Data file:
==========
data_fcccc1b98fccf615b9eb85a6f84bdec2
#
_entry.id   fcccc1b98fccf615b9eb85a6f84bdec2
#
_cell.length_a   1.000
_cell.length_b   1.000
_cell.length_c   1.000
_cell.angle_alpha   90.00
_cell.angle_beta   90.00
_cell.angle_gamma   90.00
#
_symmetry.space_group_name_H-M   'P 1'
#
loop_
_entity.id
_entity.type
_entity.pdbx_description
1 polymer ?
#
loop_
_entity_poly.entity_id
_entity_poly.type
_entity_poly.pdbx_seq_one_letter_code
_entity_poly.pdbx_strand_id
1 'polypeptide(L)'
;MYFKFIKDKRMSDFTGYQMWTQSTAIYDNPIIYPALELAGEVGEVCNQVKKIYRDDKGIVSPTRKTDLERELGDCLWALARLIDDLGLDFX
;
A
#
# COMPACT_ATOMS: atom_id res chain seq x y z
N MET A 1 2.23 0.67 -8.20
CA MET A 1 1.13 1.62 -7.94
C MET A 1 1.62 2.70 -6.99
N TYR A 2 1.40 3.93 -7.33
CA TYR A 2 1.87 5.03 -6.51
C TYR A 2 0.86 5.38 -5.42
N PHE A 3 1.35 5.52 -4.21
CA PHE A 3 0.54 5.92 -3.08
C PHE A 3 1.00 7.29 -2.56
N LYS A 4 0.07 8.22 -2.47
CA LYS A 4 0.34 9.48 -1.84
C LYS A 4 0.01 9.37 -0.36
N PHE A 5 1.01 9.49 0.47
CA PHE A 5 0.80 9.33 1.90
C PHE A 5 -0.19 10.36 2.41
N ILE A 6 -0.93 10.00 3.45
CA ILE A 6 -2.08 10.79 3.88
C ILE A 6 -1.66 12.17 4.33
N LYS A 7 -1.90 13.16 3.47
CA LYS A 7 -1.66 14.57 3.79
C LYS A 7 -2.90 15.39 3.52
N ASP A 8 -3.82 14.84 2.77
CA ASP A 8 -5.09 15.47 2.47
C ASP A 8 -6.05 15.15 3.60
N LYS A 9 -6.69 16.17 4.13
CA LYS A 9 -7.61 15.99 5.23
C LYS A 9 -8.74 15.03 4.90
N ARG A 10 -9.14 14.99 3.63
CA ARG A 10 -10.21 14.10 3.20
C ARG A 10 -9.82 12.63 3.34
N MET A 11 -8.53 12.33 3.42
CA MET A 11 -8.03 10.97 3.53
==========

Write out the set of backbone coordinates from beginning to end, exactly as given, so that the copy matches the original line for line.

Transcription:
data_fcccc1b98fccf615b9eb85a6f84bdec2
#
_entry.id   fcccc1b98fccf615b9eb85a6f84bdec2
#
_cell.length_a   1.000
_cell.length_b   1.000
_cell.length_c   1.000
_cell.angle_alpha   90.00
_cell.angle_beta   90.00
_cell.angle_gamma   90.00
#
_symmetry.space_group_name_H-M   'P 1'
#
loop_
_entity.id
_entity.type
_entity.pdbx_description
1 polymer ?
#
loop_
_entity_poly.entity_id
_entity_poly.type
_entity_poly.pdbx_seq_one_letter_code
_entity_poly.pdbx_strand_id
1 'polypeptide(L)'
;MYFKFIKDKRMSDFTGYQMWTQSTAIYDNPIIYPALELAGEVGEVCNQVKKIYRDDKGIVSPTRKTDLERELGDCLWALARLIDDLGLDFX
;
A
#
# COMPACT_ATOMS: atom_id res chain seq x y z
N MET A 1 2.23 0.67 -8.20
CA MET A 1 1.13 1.62 -7.94
C MET A 1 1.62 2.70 -6.99
N TYR A 2 1.40 3.93 -7.33
CA TYR A 2 1.87 5.03 -6.51
C TYR A 2 0.86 5.38 -5.42
N PHE A 3 1.35 5.52 -4.21
CA PHE A 3 0.54 5.92 -3.08
C PHE A 3 1.00 7.29 -2.56
N LYS A 4 0.07 8.22 -2.47
CA LYS A 4 0.34 9.48 -1.84
C LYS A 4 0.01 9.37 -0.36
N PHE A 5 1.01 9.49 0.47
CA PHE A 5 0.80 9.33 1.90
C PHE A 5 -0.19 10.36 2.41
N ILE A 6 -0.93 10.00 3.45
CA ILE A 6 -2.08 10.79 3.88
C ILE A 6 -1.66 12.17 4.33
N LYS A 7 -1.90 13.16 3.47
CA LYS A 7 -1.66 14.57 3.79
C LYS A 7 -2.90 15.39 3.52
N ASP A 8 -3.82 14.84 2.77
CA ASP A 8 -5.09 15.47 2.47
C ASP A 8 -6.05 15.15 3.60
N LYS A 9 -6.69 16.17 4.13
CA LYS A 9 -7.61 15.99 5.23
C LYS A 9 -8.74 15.03 4.90
N ARG A 10 -9.14 14.99 3.63
CA ARG A 10 -10.21 14.10 3.20
C ARG A 10 -9.82 12.63 3.34
N MET A 11 -8.53 12.33 3.42
CA MET A 11 -8.03 10.97 3.53